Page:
The Useless Penny Wins a Floor Vote of Confidence
Printer-friendly versionPDF version
a a
 
Type Size: Small
The Fiscal Times
January 24, 2013

How many pennies does it take to tile a bedroom floor?

In the case of one crafty Chicago couple, about 60,000. Their mantra: “They say it takes a village. We say it takes a bottle of wine and some OCD.”

It might be an unusual way to save on home furnishing costs in an extremely tough economy – but overall the project cost the couple, Ryan Lange and Emily Belden, about $1,000. They say they’d been “looking up options [for their bedroom floor] and were thinking about being green” – then decided to go the penny route after Lange, an entrepreneur and self-described design “freak,” suggested they “just tile the floor in pennies,” starting with a long-ignored jar of pennies. 

Belden, a freelance copy editor, says she wasn’t sold on the notion at first – but then “came home one day and found a small corner done, so I thought, ‘I guess we’re doing it,’” she recalled.

The painstaking coin work took four months and 128 hours to cover their 234-square-foot plywood floor, say the couple, who created a blog about their project called thepennyfloor.com.  

“We started with small tubes of glue and laid tiny dots on it in a line, similar to the way you would decorate a cake with icing,” they explain on the blog. “Then, we’d place each penny (heads up except for wheat pennies) and push it into place. Maddening, for sure.”

Their “big breakthrough” came when they turned to a caulk gun and stronger glue. They “finalized the project by placing one rare silver penny into the mix of copper. Then, we drowned the floor in a clear coat and cemented the little Lincolns into their final resting place.”

Within the bulk of the pennies were some rare finds, as it turns out: a 1944 WWII steel penny that was created during the war when copper was in high demand, and a 1873 penny featuring the Indian head instead of Abe Lincoln. “Both pennies [were] worth enough money to pay for the project,” reported NBC, “but [still] ended up on the floor.”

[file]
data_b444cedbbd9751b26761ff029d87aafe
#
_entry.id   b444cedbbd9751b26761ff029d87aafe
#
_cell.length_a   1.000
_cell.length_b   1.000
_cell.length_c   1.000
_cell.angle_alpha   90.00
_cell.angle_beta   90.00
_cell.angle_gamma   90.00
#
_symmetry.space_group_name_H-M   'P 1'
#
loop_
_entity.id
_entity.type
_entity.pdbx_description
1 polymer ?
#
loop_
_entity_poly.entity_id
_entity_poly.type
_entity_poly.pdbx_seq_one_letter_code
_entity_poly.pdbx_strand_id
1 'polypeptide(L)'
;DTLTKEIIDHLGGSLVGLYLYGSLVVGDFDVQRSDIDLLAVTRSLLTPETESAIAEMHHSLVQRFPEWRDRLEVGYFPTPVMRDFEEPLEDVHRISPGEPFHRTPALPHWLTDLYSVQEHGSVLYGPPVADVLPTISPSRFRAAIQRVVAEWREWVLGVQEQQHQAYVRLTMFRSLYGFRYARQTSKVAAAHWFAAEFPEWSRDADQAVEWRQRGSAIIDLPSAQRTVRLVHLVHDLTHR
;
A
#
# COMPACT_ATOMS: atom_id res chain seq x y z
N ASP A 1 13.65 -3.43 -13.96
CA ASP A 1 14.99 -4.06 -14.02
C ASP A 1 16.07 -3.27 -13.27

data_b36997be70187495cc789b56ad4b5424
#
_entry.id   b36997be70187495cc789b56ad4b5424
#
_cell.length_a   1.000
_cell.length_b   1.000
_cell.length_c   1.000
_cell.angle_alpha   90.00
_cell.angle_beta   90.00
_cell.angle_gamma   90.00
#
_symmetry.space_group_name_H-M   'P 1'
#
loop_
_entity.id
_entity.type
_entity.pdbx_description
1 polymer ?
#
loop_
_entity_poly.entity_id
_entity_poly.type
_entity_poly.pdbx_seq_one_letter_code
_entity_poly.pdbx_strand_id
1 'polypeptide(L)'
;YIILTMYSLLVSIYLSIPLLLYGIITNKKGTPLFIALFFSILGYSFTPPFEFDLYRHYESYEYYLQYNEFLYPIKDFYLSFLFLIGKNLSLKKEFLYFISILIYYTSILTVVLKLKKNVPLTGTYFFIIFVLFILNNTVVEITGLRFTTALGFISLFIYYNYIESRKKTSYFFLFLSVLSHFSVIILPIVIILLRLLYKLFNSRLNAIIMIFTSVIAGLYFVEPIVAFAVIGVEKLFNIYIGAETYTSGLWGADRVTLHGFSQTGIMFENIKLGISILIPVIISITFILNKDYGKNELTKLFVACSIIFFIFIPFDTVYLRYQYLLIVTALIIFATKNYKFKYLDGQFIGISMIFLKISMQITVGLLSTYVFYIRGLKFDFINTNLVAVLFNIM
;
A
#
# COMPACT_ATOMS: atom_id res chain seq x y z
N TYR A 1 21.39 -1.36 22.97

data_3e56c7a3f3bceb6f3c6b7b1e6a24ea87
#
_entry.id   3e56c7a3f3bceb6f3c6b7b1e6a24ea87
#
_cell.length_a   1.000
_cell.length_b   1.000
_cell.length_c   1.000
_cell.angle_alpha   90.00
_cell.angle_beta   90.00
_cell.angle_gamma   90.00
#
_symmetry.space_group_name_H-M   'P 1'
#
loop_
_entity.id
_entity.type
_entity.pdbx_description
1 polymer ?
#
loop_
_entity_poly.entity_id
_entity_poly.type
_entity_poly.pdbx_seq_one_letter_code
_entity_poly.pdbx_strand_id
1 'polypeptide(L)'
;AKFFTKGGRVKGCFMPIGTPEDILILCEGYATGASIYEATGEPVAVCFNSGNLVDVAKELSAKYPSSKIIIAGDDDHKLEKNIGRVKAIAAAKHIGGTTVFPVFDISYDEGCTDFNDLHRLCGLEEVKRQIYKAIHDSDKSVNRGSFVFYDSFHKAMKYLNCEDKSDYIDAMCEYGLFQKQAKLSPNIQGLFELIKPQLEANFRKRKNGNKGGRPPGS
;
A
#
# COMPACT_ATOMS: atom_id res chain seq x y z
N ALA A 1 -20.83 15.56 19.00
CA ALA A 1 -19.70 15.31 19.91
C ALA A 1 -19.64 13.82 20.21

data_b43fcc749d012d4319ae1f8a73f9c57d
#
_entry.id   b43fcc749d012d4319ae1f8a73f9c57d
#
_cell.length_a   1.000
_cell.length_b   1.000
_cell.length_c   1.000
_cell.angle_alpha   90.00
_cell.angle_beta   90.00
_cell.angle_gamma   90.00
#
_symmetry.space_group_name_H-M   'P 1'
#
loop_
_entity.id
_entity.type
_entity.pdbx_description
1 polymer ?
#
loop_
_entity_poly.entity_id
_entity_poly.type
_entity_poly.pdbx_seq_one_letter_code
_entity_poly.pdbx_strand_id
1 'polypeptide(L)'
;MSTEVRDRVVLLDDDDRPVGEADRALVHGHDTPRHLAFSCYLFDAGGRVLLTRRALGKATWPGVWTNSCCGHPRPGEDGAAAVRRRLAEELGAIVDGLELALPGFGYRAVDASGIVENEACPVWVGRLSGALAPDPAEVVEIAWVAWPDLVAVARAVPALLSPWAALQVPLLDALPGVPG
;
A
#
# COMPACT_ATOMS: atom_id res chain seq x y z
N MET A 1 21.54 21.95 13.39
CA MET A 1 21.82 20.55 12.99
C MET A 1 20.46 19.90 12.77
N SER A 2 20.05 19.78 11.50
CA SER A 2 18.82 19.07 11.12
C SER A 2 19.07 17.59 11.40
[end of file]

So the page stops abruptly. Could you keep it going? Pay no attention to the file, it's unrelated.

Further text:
Today, the couple has a smooth, shiny floor “that’s fun to walk on and easy on the eyes – not to mention we’re walking on money, people. How cool is that?”

Along the way, they coined a few terms to celebrate their efforts, including:  

• Pennying:  The act of putting pennies down on the floor one by one. “Best accompanied by Spotify Premium and Pinot Noir,” they write on their blog.
• Penny Glue or “PG”:  Collequial term for the glue they used.
• Reruns or Second Sitters:  Previously glued pennies that inadvertently popped up and needed to be glued down again.
• Run:  Any trip to the bank “involving the purchase of more than $25 in rolls of pennies.”
• Hot Damn Mess:  A section of “freshly laid pennies not lining up with previously glued pennies.”

For all their ingenuity, Lange and Belden certainly aren’t the first to create a money-laden DIY floor: Two months ago, a Pittsburgh area tattoo parlor owner claimed to have tiled her floor with 250,000 pennies. “Amazingly enough, it’s a lot cheaper to glue money to your floor than to actually buy tile – it’s about $3 a square foot,” she told ABC News in November. 

The Fiscal Times FREE Newsletter

Newsletter

A website called Design, Dining + Diapers written by a stay-at-home mom, freelancer and blogger who aims to decorate on a budget, also created a list of “10 Ways to Decorate with Pennies (Literally)” last year. The ideas ranged from penny jar candles to penny accent walls and penny countertops.

As for the larger bottom line: Last year it cost the U.S. Mint two cents to make every cent because of materials and production. That’s actually lower than it was the year before, when the cost per penny was nearly 2 ½ cents. For the 2012 fiscal year, the U.S. Mint produced and shipped 5.835 billion cents. The production and distribution of the penny generated a loss of $58 million (which was more than offset by higher denomination circulating coins).

RELATED:  15 Shocking Auction Sales

Pennies that were made between 1959 and 1982 (with Abe Lincoln on the front, the Lincoln Memorial on the back) are composed of 95 percent copper and 5 percent zinc, with a current melt value – as of January 24, 3013 – of $0.0241434. (Pennies made earlier than that, from 1909 to 1958, feature the wheat stalks on the back.) 

Specific pennies, of course, can go for a lot more on the open market. On eBay right now, a seller of a 1914-D Lincoln wheat is asking $100 (and has one bid so far as of this afternoon), while another seller has the same penny for sale at $75.

Since 1982, pennies have only been copper plated, not copper throughout. For a brief time during World War II – primarily in 1943 – the Mint made zinc-coated steel pennies, in order to save copper for the war efforts. But a rare bronze cent made in 1943 that was struck at the Philadelphia Mint sold for a whopping $218,500 in an auction in January 2010, according to Coin World.

Now that’s a pretty penny.

 

Managing Editor Maureen Mackey oversees scheduling and work flow and also writes and edits features and reports. She spent more than 20 years as a senior book and features editor at Reader’s Digest.